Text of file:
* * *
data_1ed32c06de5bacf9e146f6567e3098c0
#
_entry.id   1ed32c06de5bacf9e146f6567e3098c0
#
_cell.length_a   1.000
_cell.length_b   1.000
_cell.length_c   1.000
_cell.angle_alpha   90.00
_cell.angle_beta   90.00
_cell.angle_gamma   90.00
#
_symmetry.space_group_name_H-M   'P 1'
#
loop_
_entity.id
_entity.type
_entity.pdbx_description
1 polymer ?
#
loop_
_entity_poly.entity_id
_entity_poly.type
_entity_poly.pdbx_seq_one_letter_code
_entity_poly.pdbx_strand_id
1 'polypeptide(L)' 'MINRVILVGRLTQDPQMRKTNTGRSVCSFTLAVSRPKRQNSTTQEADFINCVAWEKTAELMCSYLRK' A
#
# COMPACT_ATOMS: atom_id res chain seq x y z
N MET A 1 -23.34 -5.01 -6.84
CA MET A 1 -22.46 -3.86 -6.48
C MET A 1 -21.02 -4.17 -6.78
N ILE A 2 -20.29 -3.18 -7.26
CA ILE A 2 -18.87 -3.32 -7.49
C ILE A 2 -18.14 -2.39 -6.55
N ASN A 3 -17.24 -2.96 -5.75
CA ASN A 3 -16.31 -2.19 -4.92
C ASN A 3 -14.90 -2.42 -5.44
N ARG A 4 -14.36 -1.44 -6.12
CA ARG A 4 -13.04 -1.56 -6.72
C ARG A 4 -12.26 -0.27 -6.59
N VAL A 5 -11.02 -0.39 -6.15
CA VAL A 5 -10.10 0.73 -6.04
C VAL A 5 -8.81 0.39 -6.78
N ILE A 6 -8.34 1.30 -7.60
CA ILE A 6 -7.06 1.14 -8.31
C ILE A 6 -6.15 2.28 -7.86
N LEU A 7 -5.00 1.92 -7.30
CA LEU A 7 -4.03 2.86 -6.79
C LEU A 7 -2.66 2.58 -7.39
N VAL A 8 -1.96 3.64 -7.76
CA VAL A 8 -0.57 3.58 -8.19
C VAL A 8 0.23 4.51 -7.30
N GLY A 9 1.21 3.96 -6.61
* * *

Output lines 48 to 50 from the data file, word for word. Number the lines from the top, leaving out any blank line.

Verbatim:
C LEU A 7 -2.66 2.58 -7.39
N VAL A 8 -1.96 3.64 -7.76
CA VAL A 8 -0.57 3.58 -8.19